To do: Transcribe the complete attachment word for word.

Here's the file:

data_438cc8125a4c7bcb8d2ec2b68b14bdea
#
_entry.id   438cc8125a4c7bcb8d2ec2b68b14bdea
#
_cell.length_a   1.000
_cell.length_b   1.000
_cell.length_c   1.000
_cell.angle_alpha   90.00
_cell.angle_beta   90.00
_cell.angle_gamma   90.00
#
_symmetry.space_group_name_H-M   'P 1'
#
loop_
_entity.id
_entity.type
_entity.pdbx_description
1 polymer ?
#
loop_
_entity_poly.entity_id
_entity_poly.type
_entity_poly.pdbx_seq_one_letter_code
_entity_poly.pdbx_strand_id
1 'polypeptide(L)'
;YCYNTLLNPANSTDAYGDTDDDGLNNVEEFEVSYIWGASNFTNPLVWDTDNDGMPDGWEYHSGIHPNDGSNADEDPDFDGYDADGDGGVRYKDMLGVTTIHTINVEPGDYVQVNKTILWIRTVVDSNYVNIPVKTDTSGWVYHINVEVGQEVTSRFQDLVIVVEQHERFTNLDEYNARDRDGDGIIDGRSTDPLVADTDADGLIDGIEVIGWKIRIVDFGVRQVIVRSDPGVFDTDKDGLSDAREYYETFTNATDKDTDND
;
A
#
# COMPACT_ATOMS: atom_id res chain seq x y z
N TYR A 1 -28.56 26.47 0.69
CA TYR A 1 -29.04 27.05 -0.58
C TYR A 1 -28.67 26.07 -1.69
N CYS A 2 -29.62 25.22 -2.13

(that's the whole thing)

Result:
data_438cc8125a4c7bcb8d2ec2b68b14bdea
#
_entry.id   438cc8125a4c7bcb8d2ec2b68b14bdea
#
_cell.length_a   1.000
_cell.length_b   1.000
_cell.length_c   1.000
_cell.angle_alpha   90.00
_cell.angle_beta   90.00
_cell.angle_gamma   90.00
#
_symmetry.space_group_name_H-M   'P 1'
#
loop_
_entity.id
_entity.type
_entity.pdbx_description
1 polymer ?
#
loop_
_entity_poly.entity_id
_entity_poly.type
_entity_poly.pdbx_seq_one_letter_code
_entity_poly.pdbx_strand_id
1 'polypeptide(L)'
;YCYNTLLNPANSTDAYGDTDDDGLNNVEEFEVSYIWGASNFTNPLVWDTDNDGMPDGWEYHSGIHPNDGSNADEDPDFDGYDADGDGGVRYKDMLGVTTIHTINVEPGDYVQVNKTILWIRTVVDSNYVNIPVKTDTSGWVYHINVEVGQEVTSRFQDLVIVVEQHERFTNLDEYNARDRDGDGIIDGRSTDPLVADTDADGLIDGIEVIGWKIRIVDFGVRQVIVRSDPGVFDTDKDGLSDAREYYETFTNATDKDTDND
;
A
#
# COMPACT_ATOMS: atom_id res chain seq x y z
N TYR A 1 -28.56 26.47 0.69
CA TYR A 1 -29.04 27.05 -0.58
C TYR A 1 -28.67 26.07 -1.69
N CYS A 2 -29.62 25.22 -2.13